KUCHING: Local e-hailing company Grab will have fewer drivers on the road as many may not be able to get the Public Service Vehicle (PSV) licence by the deadline today (July 12).
Without the licence they cannot offer e-hailing service or risk prosecution.
Authorised Grab Alpha, Abang Fadzli Abang Fauzi, 30, said that this was due to the many requirements like medical check-up, six hours course and a PSV written exam.
A Grab Alpha is a person authorised by Grab to do verification and register new drivers, and arranges training and briefing for the drivers.
Additionally, cars older than three years need to get checked at Puspakom, Abang Fadzli said.
On the course, he said it can also be done online.
“The PSV exam is tough as there are seven sets. There are 60 questions and to pass, you need to get 48 correct. If you fail, you need to retake it,” he told The Borneo Post yesterday.
“For the medical test, they can have it done at any private or government clinic. This is to ensure the driver is not involved in drugs, and doesn’t have health issues that may affect their driving. This is to be borne by the drivers themselves but for now, they can claim the cost from Grab.”
He added that he got his licence last month and applications can be submitted directly to the Grab Driver Centre at Plaza Aurora.
Asked about the physical licence, he said that there is no need to display it.
Abang Fadzli has been driving Grab for over three years and it gives him freedom to be his own boss.
He added that it may be hard for many people to believe, but he covered his wedding expenses with his earnings from driving Grab.
Another Authorised Grab Alpha Muhammad Hisyam Sulaiman, 31, said it took him one and a half months to complete the process of obtaining the licence, adding he went to apply for it the moment Grab announced it to all drivers.
It was slightly more tedious for him as his car was more than three years old and he needed to bring it for Puspakom testing.
“The Puspakom testing still took an entire day despite me going online to book a spot for my car. This is because Puspakom only has two lanes to accommodate all vehicles, and there are so many vehicles coming in for checking each day.
“I heard that for walk-in cases, they have to depend on luck or end up coming back the next day if the queue numbers run out. The drivers have to come as early as 5am before the registration counter opens to get their queue number.
“For me, I went at 7am and only completed the testing at 6pm. Those who came at 5am, could leave by 3pm,” he said.
On the exam, he said that it was not too hard for him but for those who did not study all the books, information, tips, it might be quite hard to pass it. He managed to pass it on one sitting.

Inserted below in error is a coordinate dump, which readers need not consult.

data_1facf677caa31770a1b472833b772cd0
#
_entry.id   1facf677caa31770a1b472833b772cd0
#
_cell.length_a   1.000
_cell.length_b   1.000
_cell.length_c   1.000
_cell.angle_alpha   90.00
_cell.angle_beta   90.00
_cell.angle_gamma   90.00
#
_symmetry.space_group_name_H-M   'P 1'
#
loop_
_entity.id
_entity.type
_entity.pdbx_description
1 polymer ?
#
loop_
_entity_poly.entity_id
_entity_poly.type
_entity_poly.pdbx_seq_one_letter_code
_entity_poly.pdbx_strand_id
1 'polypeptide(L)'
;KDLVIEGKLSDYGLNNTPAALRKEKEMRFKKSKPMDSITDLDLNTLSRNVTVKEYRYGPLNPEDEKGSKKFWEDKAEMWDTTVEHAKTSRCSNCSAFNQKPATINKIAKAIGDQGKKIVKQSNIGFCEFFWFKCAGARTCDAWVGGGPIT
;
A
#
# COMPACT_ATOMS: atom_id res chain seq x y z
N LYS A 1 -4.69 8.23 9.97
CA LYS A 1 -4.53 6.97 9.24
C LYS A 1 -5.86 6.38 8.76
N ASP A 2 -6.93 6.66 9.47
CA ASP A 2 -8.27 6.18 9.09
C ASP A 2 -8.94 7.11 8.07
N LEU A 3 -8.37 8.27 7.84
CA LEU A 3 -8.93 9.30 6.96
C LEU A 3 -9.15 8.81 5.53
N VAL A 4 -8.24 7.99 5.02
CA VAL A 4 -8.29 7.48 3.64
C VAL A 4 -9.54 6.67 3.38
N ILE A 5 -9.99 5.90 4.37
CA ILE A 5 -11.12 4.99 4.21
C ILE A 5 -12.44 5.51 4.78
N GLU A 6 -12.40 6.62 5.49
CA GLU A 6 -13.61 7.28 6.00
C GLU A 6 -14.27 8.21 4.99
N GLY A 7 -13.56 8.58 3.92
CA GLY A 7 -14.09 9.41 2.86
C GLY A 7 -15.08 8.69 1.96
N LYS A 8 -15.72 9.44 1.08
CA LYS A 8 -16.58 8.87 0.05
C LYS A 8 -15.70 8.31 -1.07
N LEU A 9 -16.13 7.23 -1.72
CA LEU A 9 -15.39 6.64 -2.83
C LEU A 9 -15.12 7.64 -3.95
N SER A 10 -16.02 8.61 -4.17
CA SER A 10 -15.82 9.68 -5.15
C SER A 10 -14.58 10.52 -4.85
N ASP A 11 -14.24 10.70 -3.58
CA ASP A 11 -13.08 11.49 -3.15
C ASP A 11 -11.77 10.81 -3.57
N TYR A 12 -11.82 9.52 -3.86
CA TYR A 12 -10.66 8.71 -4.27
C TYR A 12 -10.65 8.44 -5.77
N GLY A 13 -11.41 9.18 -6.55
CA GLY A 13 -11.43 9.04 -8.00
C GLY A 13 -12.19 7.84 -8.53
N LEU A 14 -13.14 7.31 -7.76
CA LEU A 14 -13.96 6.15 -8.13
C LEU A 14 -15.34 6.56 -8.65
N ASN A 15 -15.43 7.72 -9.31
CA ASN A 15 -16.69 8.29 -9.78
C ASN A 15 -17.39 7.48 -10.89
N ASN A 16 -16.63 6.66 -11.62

Asked on his opinion on the new regulation, he said that it was a good start towards e-hailing legalisation especially on insurance protection.
He started driving Grab in March 2017 and he chose this path as a platform to meet new people everyday aside from earning an income.
For Harun Jau, 50s, he said he was yet to get his licence as he had just applied for it.
Following a briefing he attended last week, he said he found out that it was a requirement for all e-hailing drivers.
“At first when I heard about it (PSV licence), I just ignored it. After the briefing then I understood that it is mandatory to continue being a Grab driver,” he said.
As he had just applied for it, he did not know the cost and how long the process would be.
He started working as a full-time Grab driver last March.
Meanwhile, Grab Malaysia said that despite its efforts only 10 per cent of its active driver-partners have obtained their PSV licence.
Some of the main issues highlighted are: clarity of regulatory requirements and additional information needed by regulatory agencies that differ from state to state, difficulty in navigating through the application process across various authorities, and completing the process within the limited time frame.
“We do anticipate a reduction of driver-partners active on the roads. With fewer driver-partners active on the roads to serve an ever increasing demand for ride-hailing, consumers will feel the pinch of longer waiting time,” said Grab Malaysia when contacted yesterday.
As such, passengers are advised to pre-plan their travel during this period by booking their ride earlier and be ready when the driver arrives, especially if they have a flight to catch or need to get to an important meeting. They are also reminded not to cancel a ride if they manage to get one even though the waiting time may seem unusually long.
Getting a ride is much easier outside the peak hours of 7am to 9am and 5pm to 8pm, the company pointed out.
“We hope that this imbalance in supply and demand will be transient. We commit to continue working closely with the authorities to clear the obstacles for our driver-partners, so that many more can continue to earn an income via ride-hailing and serve the daily commuting needs of everyone.”
Asked on the total number of registered driver-partners in Sarawak and those with PSV licence, Grab did not release absolute numbers by the states, only overall in Malaysia.
The Borneo Post was unable to confirm the number of drivers as Grab is currently reaching out to its drivers to confirm their PSV licence status.
A PSV licence is a requirement set by the Ministry of Transport for e-hailing drivers ferrying paying passengers such as taxis and buses.